Anonymous said...

i don't know if it was "the" reason for moving, but while walking out at quitting time, we often smell a foul-toxic smelling smoke coming from Special Metals, we certainly won't miss that!

Anonymous said...

How could they close Woods Hwy without prior notice. There was a small clip in the OD as they were putting up the "Road Closed" signs. Nice New Hartford, thanks for the warning. The OD had published Henderson St was going to be closed a week before any work started. I guess it's all about Larry!

I'll bet Hartford employees were given prior notification of this.

Anonymous said...

Did anyone notice the small article in the NY Post about the Hartford Ins buying up s few of the loan companies? This was in about 2 weeks ago. It named the Hartford as one of those who will make theselves eligable for billions of taxpayer funded money because of these acquisitions. I did not see this mentioned anyplace else. I will try to find it again.

Anonymous said...

Here it is I found a similar article in the USA today. Seems like the billions they may recieve the can afford their own bridge. And, this is the same company that can't afford to pay its fair share of the taxes...please read the last paragraph. I would say greed is in order.


4 insurers seek to buy thrifts for part of bailout
Posted 11/14/2008 6:01 PM | Comment | Recommend E-mail | Save | Print |


By Marcy Gordon, AP Business Writer
WASHINGTON — Four insurance companies on Friday asked the government to allow them to buy thrifts so they can qualify to receive federal money under the financial rescue program.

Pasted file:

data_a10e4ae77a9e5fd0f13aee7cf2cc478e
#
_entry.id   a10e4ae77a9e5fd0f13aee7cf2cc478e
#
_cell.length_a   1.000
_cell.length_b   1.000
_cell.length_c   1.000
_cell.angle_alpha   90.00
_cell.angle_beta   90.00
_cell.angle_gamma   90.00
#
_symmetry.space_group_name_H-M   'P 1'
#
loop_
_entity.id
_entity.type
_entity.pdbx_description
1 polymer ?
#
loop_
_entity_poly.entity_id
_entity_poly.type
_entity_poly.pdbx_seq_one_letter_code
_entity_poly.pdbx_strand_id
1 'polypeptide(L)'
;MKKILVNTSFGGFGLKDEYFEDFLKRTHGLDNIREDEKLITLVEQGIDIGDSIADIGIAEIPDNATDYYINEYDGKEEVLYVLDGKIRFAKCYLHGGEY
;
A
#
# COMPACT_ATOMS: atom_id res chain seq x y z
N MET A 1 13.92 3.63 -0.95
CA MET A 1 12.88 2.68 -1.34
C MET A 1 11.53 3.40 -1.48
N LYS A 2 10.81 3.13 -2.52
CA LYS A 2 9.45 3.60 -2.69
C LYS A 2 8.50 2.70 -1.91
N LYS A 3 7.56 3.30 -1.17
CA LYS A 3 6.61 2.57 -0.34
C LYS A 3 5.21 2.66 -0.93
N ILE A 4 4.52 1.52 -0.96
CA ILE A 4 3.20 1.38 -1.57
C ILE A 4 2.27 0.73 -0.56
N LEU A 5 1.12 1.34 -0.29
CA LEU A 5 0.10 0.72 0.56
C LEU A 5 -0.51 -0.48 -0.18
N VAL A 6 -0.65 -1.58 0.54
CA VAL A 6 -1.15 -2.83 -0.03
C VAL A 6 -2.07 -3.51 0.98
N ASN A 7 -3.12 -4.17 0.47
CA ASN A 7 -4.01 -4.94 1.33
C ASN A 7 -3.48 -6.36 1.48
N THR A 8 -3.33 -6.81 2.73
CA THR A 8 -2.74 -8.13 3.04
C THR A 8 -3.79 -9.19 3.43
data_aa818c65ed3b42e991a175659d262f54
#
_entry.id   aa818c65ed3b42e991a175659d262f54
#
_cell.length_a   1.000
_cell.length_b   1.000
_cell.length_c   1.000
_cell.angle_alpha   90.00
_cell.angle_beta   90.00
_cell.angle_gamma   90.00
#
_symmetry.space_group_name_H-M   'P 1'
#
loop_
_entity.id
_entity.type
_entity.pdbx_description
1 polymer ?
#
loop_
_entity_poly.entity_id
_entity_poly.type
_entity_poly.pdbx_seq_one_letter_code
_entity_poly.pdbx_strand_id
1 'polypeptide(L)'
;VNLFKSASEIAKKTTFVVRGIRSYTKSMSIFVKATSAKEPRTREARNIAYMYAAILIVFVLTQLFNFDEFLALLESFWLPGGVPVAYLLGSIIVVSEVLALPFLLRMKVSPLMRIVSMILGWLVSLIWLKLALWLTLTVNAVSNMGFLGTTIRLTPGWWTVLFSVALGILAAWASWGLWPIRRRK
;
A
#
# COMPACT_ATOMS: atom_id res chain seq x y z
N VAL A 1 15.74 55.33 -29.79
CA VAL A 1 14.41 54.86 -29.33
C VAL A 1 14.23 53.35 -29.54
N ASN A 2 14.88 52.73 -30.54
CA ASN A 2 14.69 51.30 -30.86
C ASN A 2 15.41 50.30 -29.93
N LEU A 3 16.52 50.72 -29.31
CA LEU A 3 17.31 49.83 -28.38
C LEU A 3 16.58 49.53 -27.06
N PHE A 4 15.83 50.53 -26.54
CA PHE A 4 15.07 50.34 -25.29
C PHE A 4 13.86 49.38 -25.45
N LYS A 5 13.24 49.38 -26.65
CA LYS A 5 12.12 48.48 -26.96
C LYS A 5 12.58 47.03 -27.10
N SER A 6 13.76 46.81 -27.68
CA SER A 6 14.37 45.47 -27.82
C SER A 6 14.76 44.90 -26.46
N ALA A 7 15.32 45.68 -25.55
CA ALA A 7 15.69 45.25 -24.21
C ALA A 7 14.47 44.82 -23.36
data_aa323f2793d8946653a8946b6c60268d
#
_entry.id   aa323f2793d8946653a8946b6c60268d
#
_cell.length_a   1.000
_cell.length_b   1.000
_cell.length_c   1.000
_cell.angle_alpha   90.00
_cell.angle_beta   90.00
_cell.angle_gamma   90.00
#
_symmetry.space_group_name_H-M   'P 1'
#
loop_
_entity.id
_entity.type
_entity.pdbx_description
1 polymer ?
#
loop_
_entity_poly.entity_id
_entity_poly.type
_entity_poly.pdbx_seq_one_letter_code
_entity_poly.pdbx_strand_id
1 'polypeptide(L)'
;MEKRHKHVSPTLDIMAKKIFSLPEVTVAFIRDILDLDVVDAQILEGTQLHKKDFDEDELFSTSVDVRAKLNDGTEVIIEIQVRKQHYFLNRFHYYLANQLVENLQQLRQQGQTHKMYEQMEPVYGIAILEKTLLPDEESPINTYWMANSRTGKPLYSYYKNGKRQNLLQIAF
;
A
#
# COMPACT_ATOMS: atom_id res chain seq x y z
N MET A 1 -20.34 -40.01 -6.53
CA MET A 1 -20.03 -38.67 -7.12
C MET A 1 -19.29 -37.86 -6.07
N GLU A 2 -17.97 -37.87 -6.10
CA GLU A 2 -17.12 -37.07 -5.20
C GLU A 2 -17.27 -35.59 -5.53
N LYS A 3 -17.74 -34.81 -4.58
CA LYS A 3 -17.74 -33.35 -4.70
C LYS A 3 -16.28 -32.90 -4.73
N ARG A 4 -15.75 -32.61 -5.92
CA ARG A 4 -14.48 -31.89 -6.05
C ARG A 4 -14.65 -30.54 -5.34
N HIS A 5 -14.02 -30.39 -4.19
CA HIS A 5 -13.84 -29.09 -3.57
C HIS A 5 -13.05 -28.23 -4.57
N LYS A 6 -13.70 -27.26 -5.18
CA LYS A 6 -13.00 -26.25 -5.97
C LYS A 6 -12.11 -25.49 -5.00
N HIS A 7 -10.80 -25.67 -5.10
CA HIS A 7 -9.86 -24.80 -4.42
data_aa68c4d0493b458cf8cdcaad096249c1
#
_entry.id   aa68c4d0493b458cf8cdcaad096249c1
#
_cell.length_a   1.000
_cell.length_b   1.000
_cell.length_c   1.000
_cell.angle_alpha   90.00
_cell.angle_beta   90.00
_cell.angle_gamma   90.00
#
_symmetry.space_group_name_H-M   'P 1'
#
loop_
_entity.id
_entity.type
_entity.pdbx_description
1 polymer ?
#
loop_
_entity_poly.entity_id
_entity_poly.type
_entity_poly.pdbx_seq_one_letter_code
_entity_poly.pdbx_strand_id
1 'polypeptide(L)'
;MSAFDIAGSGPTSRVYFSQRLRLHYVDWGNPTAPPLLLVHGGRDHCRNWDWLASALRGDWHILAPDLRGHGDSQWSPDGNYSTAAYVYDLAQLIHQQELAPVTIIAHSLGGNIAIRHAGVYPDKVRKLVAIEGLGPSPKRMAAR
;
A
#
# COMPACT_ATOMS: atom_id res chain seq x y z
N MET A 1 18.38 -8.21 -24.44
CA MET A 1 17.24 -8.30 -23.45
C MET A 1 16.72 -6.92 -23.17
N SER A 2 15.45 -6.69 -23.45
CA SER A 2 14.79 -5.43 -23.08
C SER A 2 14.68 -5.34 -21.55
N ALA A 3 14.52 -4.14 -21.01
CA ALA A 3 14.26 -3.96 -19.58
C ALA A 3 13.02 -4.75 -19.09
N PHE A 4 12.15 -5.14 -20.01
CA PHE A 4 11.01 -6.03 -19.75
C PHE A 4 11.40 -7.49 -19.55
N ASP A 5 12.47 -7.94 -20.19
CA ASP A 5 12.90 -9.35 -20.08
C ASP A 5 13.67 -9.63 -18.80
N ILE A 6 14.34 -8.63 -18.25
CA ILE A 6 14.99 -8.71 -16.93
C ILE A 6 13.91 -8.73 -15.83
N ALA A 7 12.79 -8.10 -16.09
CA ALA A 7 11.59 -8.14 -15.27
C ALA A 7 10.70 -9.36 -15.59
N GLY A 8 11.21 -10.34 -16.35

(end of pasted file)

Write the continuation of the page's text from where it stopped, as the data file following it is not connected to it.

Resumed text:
Hartford Financial Services Group Inc., Genworth Financial Inc., Lincoln National Corp. and Aegon NV, a Dutch company that owns U.S. insurer Transamerica, each asked the Office of Thrift Supervision for permission to acquire an existing savings and loan.

The deadline for filing applications was Friday. The Treasury Department agency said it received submissions from those four firms to become thrift holding companies by acquiring savings and loans.

Insurers that own thrifts, which are federally regulated, are eligible to apply for a piece of the $250 billion the government is spending to buy shares in banks and other financial companies. Thrifts differ from banks in that, by law, they must have at least 65 percent of their lending in consumer loans such as mortgages.

Hartford Financial said it expects to be eligible for between $1.1 billion and $3.4 billion in government bailout money

Anonymous said...

And another...

Troubled Orlando-area bank is big prize for Hartford in bailout deal
Sat. November 22, 2008; Posted: 01:16 PM
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Nov 22, 2008 (The Orlando Sentinel - McClatchy-Tribune Information Services via COMTEX) -- FDTR | Quote | Chart | News | PowerRating -- The Hartford, a longtime giant of the insurance industry, is making a run at some serious government-bailout money, and its gateway to billions of dollars runs through a small, troubled savings and loan in Central Florida.
The Hartford Financial Services Group Inc. has launched a $10 million bid to buy Sanford-based Federal Trust Corp. -- holding company of Federal Trust Bank -- in an attempt to tap into the government's $700 billion financial-bailout program.

Hartford joined other big insurers such as MetLife, Prudential, Lincoln and Genworth that want to acquire financially shaky small banks as conduit to obtain government assistance during the financial crisis. Insurers themselves are facing billions of dollars of losses because of exposure to investments whose values are plummeting.

If they are successful, big insurers could end up securing billions of dollars in aid for mere millions of dollars in buy-in costs to acquire banks that are on the skids.

Hartford has offered about $10 million for Federal Trust. That equals $1 a share for the only publicly traded financial institution based in Metro Orlando. The bank's shares traded above $10 in 2007 but fell as low as 20 cents this year amid its financial woes. Many of its investors clearly would take a bath in the deal.

But for Hartford, it appears to be an incredible bargain.